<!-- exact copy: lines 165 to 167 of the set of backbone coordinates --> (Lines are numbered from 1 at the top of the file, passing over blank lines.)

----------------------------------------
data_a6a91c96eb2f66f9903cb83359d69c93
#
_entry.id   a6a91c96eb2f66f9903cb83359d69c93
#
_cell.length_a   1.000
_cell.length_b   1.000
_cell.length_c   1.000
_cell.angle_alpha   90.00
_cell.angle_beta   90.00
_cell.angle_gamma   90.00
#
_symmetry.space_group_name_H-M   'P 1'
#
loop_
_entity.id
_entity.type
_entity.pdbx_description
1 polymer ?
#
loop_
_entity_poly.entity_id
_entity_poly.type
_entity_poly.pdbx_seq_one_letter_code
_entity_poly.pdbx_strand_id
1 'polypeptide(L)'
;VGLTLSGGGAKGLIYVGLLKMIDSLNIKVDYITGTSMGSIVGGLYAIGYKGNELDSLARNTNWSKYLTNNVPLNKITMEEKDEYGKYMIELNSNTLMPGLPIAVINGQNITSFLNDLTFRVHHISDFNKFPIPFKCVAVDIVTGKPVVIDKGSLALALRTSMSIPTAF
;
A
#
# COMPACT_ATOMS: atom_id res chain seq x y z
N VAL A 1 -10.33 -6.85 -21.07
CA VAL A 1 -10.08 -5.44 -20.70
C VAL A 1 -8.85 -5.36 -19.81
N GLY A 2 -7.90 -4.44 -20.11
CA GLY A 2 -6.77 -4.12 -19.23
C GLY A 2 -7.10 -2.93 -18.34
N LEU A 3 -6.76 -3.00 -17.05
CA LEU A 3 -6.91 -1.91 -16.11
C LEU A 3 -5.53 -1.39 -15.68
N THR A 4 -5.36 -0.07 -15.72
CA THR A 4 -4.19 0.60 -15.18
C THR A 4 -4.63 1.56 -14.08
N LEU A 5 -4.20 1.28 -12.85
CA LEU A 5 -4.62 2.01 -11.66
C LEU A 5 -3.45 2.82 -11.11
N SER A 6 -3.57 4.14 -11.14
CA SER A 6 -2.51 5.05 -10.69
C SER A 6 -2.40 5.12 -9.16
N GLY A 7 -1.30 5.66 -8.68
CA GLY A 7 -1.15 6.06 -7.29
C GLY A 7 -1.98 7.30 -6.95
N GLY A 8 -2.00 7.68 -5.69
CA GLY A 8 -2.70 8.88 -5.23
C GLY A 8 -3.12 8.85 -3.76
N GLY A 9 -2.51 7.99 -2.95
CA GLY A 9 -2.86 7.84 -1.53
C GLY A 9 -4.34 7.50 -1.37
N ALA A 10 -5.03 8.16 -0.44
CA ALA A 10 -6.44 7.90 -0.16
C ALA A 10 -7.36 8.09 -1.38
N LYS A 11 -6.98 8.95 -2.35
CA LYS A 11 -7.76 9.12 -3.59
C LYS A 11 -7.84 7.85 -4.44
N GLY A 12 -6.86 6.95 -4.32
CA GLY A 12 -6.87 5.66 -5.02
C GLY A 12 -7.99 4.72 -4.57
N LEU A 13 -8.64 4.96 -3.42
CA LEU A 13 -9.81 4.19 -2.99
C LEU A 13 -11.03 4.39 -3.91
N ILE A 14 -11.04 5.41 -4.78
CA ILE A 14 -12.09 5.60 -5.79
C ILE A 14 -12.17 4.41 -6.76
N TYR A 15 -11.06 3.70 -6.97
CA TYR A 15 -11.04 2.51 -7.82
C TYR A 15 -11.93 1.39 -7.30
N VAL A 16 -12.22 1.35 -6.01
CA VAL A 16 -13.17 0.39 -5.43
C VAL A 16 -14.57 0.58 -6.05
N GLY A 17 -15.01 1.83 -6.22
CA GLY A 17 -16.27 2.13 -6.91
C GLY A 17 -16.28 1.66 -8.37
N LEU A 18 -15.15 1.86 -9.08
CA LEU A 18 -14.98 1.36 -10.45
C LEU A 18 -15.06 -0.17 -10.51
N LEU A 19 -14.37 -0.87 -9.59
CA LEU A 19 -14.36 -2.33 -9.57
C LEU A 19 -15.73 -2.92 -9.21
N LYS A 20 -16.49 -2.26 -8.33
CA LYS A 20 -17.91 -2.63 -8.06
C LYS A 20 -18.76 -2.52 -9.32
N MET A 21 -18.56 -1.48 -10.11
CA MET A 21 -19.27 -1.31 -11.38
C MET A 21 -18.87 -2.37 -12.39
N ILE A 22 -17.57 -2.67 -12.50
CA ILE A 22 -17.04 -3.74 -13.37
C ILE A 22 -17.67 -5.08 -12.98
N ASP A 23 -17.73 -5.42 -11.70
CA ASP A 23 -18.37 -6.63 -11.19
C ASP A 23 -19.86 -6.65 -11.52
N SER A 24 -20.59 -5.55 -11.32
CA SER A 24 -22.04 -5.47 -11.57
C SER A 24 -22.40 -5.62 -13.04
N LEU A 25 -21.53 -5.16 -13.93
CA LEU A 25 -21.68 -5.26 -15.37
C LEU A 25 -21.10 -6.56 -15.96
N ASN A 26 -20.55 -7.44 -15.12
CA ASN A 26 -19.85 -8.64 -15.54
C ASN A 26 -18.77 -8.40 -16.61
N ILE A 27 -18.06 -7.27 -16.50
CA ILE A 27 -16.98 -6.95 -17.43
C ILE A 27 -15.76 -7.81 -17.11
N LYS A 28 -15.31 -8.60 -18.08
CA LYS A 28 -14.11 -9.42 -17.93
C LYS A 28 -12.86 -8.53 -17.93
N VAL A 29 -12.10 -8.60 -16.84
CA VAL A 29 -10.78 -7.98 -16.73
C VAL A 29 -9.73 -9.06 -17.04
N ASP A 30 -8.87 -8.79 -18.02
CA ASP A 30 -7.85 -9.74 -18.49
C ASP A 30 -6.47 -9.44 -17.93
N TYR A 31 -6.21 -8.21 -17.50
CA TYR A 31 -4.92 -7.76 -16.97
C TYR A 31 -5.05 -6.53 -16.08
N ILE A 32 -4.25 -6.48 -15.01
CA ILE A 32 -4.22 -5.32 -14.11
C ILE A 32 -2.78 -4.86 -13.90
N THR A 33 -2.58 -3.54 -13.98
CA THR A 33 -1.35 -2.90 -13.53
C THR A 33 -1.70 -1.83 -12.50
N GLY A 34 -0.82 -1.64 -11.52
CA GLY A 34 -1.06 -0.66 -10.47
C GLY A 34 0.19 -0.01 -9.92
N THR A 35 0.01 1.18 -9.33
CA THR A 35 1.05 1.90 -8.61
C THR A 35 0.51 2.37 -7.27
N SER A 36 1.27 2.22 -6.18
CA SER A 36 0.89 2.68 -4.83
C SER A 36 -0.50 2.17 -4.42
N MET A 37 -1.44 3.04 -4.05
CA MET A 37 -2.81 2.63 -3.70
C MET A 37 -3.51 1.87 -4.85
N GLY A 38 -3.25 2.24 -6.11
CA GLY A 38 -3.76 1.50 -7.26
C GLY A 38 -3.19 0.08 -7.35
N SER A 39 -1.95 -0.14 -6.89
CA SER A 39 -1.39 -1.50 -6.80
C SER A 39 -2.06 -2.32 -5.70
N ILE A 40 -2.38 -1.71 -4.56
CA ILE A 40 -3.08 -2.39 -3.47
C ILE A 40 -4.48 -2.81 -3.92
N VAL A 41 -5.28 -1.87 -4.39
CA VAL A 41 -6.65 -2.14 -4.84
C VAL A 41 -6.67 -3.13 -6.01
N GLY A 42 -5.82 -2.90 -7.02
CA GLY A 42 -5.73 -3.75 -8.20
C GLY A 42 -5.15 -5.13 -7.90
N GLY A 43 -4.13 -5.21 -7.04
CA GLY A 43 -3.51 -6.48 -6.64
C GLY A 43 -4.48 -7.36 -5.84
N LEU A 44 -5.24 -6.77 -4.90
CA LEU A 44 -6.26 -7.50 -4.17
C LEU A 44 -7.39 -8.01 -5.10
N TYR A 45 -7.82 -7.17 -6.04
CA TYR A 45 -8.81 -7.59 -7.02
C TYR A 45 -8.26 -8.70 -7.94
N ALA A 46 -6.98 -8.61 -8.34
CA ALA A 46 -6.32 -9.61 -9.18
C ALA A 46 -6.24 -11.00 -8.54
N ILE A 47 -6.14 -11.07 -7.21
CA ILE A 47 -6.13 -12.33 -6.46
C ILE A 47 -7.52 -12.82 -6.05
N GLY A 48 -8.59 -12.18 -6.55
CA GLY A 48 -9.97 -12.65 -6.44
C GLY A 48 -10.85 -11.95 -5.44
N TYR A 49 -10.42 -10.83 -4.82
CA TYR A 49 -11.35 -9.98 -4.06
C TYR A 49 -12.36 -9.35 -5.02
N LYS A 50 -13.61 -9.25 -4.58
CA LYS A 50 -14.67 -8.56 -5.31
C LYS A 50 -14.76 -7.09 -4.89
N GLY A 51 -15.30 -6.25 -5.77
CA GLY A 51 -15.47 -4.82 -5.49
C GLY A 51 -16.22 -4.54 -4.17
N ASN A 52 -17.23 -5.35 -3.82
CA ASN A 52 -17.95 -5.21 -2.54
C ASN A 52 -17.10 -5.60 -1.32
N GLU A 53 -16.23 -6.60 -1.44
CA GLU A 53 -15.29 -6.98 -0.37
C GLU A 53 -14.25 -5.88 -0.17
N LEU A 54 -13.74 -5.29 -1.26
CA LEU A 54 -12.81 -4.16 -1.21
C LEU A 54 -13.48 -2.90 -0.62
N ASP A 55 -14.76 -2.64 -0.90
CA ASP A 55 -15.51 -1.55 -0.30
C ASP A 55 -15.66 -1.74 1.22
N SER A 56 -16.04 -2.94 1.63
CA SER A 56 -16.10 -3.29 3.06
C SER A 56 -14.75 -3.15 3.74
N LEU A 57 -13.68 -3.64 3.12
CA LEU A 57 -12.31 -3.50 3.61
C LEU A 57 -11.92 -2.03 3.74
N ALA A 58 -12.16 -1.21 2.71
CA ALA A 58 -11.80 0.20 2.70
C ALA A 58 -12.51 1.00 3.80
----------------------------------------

C TYR A 45 -8.26 -8.70 -7.94
N ALA A 46 -6.98 -8.61 -8.34
CA ALA A 46 -6.32 -9.61 -9.18